At Uncharted Learning, we’re hyper-focused on helping students gain the skills and confidence they need to excel. And we want the same for our teachers.
Entrepreneurship teachers aren’t your run-of-the-mill teachers. They are the lifeblood behind the Uncharted Learning programming — adding energy and enthusiasm to our curriculum. Successful entrepreneurship teachers share a few common traits. They facilitate learning by maintaining a growth mindset, modeling through failure, and being able to relinquish control—improving the classroom experience for themselves and their students.
So let’s hear from one of our high school entrepreneurship teachers, Kurt Wismer. We want to know: What do teachers love most about teaching entrepreneurship in high school?
Kurt Wismer on Teaching Entrepreneurship to High School Students
At Horace Mann High School in North Fond du Lac, Wisconsin, Kurt Wismer leads an INCubatoredu class. With more than seventeen years of business & marketing education under his belt, Wismer knows a thing or two about motivating high school students to solve modern business problems.
In your own words, what makes a strong entrepreneurship teacher?
A strong entrepreneurship teacher is:
- Dedicated to solving a problem with their students
- A good listener, but also able to communicate clearly
- Someone who recognizes their faults and works to manage them
- A voracious learner who thrives in difficult situations and against adversity
- Someone who knows how to fail and sees the value in learning from failure
- Someone who helps kids be and do all of the above
What is most difficult about being an entrepreneurship teacher?
I would call it more of an opportunity or challenge vs. difficulty, but it is managing the multiple activities to do them well. For example, a good entrepreneurship teacher should have one foot in the present and another in the future. They need to be good at leveraging partnerships within the community. They need to be real with their students, but also encouraging, supporting, and believing. It’s the students with the craziest ideas that I think won’t work who typically surprise me and prove me wrong in the end.
“A good entrepreneurship teacher should have one foot in the present and another in the future.” -Kurt Wismer, Horace Mann High School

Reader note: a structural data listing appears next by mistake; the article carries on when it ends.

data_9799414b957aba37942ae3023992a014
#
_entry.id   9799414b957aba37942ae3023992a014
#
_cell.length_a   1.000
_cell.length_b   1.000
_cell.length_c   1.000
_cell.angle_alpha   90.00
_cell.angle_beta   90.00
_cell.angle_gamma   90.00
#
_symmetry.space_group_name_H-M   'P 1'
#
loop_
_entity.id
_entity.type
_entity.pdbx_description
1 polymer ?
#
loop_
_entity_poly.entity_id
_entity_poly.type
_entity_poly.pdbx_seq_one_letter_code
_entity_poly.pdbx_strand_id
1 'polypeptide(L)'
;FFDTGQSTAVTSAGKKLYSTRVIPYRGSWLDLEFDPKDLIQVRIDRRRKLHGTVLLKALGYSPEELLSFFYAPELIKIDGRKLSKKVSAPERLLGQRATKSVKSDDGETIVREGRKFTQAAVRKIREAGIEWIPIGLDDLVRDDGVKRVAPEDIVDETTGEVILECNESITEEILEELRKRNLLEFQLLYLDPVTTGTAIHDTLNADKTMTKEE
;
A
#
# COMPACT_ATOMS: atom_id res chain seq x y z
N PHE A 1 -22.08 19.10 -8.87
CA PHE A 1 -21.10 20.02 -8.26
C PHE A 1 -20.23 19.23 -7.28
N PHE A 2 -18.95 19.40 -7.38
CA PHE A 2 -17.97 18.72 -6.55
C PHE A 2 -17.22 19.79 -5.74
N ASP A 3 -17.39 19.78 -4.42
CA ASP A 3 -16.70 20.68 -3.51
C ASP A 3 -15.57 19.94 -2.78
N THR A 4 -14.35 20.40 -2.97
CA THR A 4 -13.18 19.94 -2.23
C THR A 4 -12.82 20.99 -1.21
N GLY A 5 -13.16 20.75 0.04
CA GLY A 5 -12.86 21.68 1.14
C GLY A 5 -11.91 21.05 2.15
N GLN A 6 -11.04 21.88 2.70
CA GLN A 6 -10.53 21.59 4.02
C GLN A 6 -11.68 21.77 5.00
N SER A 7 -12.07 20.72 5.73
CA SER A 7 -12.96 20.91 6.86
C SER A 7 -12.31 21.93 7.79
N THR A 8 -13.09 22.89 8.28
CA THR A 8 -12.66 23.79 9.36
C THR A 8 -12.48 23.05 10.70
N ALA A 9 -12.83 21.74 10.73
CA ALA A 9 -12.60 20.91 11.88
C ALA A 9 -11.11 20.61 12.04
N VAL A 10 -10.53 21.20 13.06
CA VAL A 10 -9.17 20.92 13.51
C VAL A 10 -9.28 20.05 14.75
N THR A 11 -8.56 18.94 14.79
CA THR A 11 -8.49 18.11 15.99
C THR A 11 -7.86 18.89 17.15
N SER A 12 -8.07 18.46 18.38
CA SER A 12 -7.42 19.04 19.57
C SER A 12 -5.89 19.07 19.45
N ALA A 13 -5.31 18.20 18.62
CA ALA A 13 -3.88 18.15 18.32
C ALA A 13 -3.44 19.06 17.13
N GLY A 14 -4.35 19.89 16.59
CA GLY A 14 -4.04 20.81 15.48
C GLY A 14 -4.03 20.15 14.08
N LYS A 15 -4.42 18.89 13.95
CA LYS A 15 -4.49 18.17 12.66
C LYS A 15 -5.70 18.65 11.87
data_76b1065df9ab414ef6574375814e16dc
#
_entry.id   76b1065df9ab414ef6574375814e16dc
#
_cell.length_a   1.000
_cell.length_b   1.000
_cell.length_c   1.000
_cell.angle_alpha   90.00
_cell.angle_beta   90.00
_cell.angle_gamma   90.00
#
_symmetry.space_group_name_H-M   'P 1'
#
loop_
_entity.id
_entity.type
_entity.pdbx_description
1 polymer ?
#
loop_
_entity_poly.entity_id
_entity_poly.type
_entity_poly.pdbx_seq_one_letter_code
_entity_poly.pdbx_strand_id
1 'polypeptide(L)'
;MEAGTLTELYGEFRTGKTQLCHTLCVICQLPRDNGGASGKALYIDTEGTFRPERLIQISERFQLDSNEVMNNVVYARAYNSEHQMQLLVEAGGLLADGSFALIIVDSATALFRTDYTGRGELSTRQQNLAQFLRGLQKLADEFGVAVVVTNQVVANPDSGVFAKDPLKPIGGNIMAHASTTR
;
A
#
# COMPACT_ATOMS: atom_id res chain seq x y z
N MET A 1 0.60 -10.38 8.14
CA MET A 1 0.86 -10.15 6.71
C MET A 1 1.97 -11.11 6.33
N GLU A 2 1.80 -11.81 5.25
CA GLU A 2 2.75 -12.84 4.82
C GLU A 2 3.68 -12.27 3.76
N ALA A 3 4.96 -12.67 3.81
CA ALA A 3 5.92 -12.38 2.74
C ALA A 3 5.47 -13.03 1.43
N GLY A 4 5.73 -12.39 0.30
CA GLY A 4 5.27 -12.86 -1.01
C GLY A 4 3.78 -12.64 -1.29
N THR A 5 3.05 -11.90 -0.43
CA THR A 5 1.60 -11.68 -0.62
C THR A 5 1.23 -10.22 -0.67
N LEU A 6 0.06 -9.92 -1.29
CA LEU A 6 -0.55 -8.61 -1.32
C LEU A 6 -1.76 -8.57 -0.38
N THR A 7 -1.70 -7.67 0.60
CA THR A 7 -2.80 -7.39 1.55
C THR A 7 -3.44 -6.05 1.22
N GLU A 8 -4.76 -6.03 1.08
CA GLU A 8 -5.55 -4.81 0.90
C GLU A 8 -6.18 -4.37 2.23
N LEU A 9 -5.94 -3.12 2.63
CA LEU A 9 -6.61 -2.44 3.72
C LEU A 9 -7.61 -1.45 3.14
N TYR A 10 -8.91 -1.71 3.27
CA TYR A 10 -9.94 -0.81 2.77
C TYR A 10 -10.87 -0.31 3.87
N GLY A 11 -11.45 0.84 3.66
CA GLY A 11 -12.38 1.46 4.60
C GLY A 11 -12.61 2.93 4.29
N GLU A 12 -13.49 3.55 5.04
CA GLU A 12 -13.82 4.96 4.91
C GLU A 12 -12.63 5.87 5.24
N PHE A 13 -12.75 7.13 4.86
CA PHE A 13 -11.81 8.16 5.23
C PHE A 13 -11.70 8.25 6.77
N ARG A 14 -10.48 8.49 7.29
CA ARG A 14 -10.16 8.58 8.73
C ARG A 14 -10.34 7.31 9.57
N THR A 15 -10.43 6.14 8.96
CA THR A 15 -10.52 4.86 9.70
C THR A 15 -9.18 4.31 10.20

What do you enjoy most about being an entrepreneurship teacher?
I love that there are no wrong answers, just better ones.
How has teaching entrepreneurship education influenced your craft?
Teaching entrepreneurship makes me a better teacher. It certainly takes time and energy to do it well. Daily preparation and extensive planning is needed, but it is by far the most rewarding of my courses. Teaching entrepreneurship forces me to always be on my game and model the same passion, dedication, and willingness to fail that I expect of my students.
“Teaching entrepreneurship forces me to always be on my game and model the same passion, dedication, and willingness to fail that I expect of my students.” -Kurt Wismer, Horace Mann High School
What would you say to others who are considering teaching entrepreneurship?
Do it! It’s had a dramatically positive impact on me as a teacher, as well as the students I serve. It is also a natural opportunity to integrate students and schools with the local economy. The partnerships with the local business community and community leaders are good for both the school and community, and provide considerable talking points to the community. Most importantly, when the community is in the school, the conversation about education is usually positive and supportive.
In your own words, what type of mindset do you need to be successful teaching entrepreneurship?
Flexibility. If done right, the teacher will be the guide on the side and get out of the way of the students and their ventures. When students are empowered and excited about their business, the rest will fall into place.
What has surprised you the most about your role?
I was pleasantly surprised by the rally of the community behind my classes and their support for entrepreneurship education in our school. I knew that the community would be supportive, but the extent to which the business community supported, contributed, and guided our venture is truly inspiring.
Do you have any funny stories, anecdotes, or wow-worthy experiences to share?
The best part is seeing the students be successful in their work. When students win pitch events and get financial funding, it’s a fun day. That makes for great press and validation to other students. I have a past student who is now an entrepreneurship student at the University of Milwaukee-Wisconsin. The business she started in my high school class continues for her in college. She has won enough money from pitch events to put herself through school and pay for her tuition. Her story is inspiring to other students!
So Much to Love About Teaching Entrepreneurship in High School
Programming is only one piece of the puzzle. The right teachers—armed with a growth mindset, a desire to help students succeed, and the ability to detach from always knowing the answer—help our programs and our students succeed.
Entrepreneurship education exists because of students, community members, and teachers like Kurt Wismer, who are fiercely dedicated to advancing education for the next generation.
Ready to bring entrepreneurship education to your high school? Set up a call to get started.